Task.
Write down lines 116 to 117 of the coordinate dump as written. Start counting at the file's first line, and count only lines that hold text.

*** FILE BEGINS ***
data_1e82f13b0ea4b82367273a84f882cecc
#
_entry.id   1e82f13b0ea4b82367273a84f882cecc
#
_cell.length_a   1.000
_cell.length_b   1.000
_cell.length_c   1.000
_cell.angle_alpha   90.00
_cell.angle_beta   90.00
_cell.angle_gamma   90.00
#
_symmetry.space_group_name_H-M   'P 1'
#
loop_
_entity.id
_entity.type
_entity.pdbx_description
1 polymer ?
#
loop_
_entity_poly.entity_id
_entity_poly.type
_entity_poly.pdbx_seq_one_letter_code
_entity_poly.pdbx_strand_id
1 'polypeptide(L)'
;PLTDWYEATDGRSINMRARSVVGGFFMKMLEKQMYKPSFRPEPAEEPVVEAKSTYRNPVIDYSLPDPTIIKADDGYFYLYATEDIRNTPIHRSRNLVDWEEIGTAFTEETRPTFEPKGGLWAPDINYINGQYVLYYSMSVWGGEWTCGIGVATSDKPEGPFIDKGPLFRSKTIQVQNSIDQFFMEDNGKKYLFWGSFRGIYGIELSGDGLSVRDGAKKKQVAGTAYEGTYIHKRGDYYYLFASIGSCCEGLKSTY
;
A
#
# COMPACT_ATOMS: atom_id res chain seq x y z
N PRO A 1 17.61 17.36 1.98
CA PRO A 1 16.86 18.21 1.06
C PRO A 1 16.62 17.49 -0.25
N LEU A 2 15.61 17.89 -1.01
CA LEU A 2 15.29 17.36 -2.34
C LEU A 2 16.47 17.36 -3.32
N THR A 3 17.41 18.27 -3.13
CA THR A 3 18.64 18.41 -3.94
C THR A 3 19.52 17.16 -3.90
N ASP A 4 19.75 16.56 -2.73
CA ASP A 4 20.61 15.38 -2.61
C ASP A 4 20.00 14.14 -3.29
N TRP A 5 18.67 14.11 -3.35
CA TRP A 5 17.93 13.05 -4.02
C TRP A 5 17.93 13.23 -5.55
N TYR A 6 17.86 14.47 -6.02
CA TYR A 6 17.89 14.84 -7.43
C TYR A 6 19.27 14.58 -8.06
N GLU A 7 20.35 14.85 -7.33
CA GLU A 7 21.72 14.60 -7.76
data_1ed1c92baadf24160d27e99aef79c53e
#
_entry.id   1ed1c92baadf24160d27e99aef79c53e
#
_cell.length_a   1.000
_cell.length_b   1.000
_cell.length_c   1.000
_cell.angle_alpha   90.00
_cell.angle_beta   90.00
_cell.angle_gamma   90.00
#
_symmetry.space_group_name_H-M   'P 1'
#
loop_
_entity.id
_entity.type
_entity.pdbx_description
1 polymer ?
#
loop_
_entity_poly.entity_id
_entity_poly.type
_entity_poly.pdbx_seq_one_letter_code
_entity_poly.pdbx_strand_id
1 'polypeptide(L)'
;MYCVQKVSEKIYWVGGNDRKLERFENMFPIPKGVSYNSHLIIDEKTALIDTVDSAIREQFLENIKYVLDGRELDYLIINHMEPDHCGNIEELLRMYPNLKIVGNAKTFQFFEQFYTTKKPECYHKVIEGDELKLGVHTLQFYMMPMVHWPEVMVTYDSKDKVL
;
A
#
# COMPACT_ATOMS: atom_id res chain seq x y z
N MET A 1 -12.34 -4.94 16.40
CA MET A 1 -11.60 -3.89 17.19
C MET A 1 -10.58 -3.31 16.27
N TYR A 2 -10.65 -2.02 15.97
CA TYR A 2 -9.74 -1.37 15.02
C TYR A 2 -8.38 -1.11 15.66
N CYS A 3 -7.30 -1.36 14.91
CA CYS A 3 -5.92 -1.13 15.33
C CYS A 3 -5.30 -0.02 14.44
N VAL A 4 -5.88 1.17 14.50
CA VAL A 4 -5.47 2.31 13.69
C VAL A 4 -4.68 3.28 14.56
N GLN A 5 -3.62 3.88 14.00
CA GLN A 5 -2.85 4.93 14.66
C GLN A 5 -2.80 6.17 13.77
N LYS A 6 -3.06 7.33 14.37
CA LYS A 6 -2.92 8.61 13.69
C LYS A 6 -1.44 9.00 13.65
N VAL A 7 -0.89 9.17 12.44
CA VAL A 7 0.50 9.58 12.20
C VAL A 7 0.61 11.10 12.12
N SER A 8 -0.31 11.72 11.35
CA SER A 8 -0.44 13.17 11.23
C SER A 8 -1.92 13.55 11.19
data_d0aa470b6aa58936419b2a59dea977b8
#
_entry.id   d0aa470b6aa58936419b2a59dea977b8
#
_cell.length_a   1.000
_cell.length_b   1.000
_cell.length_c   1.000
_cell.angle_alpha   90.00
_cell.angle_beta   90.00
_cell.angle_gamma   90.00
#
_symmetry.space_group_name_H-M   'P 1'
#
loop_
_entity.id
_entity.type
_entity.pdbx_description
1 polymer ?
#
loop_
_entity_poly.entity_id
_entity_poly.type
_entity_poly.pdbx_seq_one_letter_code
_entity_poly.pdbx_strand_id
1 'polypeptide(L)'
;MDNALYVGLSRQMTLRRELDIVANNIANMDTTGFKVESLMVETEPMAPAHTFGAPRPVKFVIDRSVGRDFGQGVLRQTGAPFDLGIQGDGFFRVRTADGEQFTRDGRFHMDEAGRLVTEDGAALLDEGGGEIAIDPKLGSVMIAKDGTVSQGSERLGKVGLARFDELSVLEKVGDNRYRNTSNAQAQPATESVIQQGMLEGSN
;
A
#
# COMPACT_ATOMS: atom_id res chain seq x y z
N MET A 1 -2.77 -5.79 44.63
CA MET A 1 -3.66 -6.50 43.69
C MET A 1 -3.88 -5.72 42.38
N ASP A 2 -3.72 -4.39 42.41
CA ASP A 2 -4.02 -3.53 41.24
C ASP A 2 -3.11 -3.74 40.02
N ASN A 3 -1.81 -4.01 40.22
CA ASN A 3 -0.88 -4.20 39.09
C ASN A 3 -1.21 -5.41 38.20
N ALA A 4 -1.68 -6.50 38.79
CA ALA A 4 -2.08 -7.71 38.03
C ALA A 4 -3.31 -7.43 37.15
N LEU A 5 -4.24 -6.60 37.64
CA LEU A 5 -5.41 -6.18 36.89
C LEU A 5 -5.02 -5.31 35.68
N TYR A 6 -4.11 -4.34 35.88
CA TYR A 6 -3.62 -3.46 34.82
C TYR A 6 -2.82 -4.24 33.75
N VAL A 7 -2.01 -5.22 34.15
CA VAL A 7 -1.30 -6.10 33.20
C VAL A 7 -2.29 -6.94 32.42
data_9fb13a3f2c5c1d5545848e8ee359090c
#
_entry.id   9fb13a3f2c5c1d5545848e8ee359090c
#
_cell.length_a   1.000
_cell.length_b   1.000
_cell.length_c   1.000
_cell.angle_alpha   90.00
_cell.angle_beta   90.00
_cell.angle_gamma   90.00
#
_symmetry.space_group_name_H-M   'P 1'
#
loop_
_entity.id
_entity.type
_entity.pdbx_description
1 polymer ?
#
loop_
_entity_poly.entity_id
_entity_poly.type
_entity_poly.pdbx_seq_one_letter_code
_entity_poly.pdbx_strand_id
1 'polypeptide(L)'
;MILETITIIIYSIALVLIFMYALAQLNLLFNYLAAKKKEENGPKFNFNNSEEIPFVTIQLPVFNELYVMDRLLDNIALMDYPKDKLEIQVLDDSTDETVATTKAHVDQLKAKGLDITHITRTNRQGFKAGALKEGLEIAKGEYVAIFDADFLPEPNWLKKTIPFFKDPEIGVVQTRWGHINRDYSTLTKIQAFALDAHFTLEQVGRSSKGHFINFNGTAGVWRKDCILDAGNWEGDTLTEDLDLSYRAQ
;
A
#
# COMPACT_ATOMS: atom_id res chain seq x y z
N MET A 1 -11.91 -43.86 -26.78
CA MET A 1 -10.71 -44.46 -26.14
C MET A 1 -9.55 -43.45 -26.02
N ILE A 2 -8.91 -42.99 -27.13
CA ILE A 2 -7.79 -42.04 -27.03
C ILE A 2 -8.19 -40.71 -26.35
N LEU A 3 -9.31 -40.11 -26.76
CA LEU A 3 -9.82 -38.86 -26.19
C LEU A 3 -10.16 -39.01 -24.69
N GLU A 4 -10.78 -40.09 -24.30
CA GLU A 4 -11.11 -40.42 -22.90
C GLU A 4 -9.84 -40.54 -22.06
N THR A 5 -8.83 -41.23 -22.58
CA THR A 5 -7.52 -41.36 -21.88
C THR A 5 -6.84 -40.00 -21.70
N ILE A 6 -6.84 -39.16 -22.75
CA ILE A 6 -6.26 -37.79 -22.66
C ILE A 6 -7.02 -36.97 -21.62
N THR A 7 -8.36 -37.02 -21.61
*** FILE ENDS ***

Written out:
_symmetry.space_group_name_H-M   'P 1'
#